“One is always writing the “first poem””.
– Anne Waldman
“I remember an early (second?) reading at the St. Marks Church in-the-Bowery parish hall circa 1966/1967. I was nervous. I was seated at a wooden table. I wore a yellow and blue striped dress and my head was bent over my “works”, hair probably in my face. I remember hearing my young woman – more like a girl – voice and thinking “This isn’t the real voice”. The real voice was deep inside in my hara – and it was a deeper, more seasoned and musical voice – an ageless voice. I realized I would eventually have to find the words to match it – the words would have to grow up to the voice and the wisdom of that voice. This is maybe my life’s work. It’s not that I have to “find my voice” – it’s already there waiting for me.”
– Anne Waldman
“Poet Craig Arnold has gone missing on a small volcanic island in Japan while on a creative exchange fellowship. Craig, an experienced explorer of volcanoes, never returned to his inn after leaving alone to research the island’s active volcano for the afternoon. The authorities are on the third day of searching for Craig, and are scouring the small island (of only 160 inhabitants) with dogs and helicopters. If he is not found by the end of the day, the authorities will call off the search.
We need your help to insure that the search will continue. The island and areas surrounding the volcano are small enough that an extended search will surely lead to Craig’s discovery. We need people to contact their local congresspeople and senators to pressure the Japanese State Department to continue the search. We also need help sparking media attention for this story, which we also hope might increase pressure on Japanese authorities to find Craig.
If any of you have ideas or know people who might be able to help, we’d appreciate hearing from you. Please, though, take a minute to contact your senator and congressperson via telephone or even email to explain this problem and insist on their help.”
To find out how you can help, read Don Share’s full post on the Poetry Foundation’s blog.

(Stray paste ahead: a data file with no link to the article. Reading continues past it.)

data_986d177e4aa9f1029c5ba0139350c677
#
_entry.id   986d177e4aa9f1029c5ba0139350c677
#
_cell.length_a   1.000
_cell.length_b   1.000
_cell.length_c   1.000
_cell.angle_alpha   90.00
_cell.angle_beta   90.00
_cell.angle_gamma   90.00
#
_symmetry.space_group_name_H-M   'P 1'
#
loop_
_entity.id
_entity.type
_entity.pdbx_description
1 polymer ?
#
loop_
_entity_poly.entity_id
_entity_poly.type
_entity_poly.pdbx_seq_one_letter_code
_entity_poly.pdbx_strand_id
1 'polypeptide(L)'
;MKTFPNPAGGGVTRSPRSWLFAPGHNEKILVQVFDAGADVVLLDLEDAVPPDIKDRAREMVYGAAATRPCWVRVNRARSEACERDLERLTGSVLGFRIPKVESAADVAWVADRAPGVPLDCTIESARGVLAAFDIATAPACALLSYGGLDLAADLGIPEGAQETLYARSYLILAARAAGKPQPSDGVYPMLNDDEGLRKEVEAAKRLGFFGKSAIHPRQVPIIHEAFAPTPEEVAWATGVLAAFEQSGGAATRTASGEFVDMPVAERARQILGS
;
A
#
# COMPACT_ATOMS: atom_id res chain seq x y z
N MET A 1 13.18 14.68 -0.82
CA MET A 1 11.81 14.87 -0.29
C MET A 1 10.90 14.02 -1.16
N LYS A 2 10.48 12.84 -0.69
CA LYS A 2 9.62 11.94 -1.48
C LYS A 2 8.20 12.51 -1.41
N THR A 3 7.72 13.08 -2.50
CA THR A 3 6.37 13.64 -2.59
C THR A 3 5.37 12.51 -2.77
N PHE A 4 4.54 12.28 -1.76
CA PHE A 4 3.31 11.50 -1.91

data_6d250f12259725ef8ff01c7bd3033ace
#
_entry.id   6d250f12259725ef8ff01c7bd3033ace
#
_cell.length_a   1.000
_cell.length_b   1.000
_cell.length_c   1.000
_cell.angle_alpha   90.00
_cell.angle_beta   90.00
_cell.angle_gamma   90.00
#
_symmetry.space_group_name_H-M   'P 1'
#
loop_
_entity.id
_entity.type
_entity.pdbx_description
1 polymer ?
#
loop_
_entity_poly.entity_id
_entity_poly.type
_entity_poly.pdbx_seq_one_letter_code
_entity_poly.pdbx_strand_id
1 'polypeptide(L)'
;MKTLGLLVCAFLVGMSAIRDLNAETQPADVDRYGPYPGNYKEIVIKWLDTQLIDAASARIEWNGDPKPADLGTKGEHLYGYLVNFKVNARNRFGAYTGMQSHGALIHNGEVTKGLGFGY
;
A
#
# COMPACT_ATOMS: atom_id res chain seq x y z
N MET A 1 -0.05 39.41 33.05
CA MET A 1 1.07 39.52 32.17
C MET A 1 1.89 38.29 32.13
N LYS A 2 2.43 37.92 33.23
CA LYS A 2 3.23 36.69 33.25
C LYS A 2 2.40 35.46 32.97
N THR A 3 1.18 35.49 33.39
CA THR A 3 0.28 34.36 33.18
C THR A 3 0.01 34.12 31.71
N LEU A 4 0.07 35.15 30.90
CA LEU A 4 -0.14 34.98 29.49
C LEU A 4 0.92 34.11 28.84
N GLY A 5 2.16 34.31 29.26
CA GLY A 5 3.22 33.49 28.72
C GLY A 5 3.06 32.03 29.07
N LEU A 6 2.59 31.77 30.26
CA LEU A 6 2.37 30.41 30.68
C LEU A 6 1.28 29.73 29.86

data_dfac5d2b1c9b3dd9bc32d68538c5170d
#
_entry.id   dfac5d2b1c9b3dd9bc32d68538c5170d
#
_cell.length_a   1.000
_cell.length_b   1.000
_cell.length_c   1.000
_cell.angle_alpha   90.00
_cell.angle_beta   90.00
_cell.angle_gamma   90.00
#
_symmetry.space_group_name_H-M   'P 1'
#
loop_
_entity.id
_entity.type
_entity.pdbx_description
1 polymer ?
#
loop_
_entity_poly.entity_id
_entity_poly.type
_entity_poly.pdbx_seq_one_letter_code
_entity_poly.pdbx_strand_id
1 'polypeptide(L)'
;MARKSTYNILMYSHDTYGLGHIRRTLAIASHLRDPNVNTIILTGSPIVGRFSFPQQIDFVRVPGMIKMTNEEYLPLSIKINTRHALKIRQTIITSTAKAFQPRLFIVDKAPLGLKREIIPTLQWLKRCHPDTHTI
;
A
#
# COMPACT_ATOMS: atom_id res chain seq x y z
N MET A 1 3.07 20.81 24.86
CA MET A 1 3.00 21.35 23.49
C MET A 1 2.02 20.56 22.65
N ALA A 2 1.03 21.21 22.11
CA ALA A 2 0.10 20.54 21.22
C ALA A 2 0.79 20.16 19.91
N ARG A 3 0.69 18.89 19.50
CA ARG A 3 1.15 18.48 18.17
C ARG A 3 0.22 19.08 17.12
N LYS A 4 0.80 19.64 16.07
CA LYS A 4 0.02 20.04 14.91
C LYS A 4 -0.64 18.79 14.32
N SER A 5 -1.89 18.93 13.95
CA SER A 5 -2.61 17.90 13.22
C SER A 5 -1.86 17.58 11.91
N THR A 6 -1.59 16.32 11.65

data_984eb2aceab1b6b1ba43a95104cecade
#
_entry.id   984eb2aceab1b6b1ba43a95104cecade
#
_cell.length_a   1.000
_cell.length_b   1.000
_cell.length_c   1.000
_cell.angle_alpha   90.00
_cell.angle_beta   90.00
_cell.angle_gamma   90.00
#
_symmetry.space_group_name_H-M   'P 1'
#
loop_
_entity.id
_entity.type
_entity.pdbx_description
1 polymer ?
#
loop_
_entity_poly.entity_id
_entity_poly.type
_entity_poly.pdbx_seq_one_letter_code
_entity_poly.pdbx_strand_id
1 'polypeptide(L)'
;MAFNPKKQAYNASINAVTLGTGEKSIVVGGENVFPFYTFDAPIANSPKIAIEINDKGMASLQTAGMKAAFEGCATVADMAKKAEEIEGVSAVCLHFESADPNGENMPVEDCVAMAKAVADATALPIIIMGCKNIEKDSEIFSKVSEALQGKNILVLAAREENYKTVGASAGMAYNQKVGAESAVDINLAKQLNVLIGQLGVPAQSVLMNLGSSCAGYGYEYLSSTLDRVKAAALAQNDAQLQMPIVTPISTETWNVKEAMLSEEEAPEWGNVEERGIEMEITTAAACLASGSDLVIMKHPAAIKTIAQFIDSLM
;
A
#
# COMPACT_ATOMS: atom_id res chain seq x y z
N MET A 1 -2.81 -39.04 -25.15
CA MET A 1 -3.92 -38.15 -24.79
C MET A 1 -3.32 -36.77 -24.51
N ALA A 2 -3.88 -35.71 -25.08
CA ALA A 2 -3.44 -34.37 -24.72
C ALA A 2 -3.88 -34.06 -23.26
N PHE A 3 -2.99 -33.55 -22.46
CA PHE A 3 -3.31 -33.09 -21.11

News release from the University of Wyoming.
“I don’t think about “my” audience … I don’t know how anyone could write with a group of people in mind. It’s difficult enough to rummage around in my own head, let alone estimate how my words will enter another life. Writers should be good at sensing where readers will be more or less confused, angry, emotionally or intellectually involved, in evaluating the content of their writing in general terms. But to think about readers while writing is to invite the hypothetical into the process in a way that stops me from being open to the actual, to myself.”
– Bob Hicok
” […] Let me
keep my mind on what matters,
which is my work,
which is mostly standing still and learning to be
– Mary Oliver, from “Messenger” (Thirst)
“A new idea is rarely born like Venus attended by the graces
More commonly it’s modeled of baling wire and acne.
More commonly it wheezes and tips over.”
– Marge Piercy, from “Rough Times”
“Poetry seems to have been eliminated as a literary genre, and installed instead, as a kind of spiritual aerobic exercise – nobody need read it, but anybody can do it.”
– Marilyn Hacker
“I thought poetry was better than heroin. I still do. In fact, it’s too bad poetry’s not illegal, because if it were everyone would want to try it, and people would find out how good it is.”
– Jeffrey Skinner
White Owl Flies Into and Out of the Field
Coming down out of the freezing sky
with its depths of light,
like an angel, or a Buddha with wings,
it was beautiful, and accurate,
striking the snow and whatever was there
with a force that left the imprint
of the tips of its wings – five feet apart –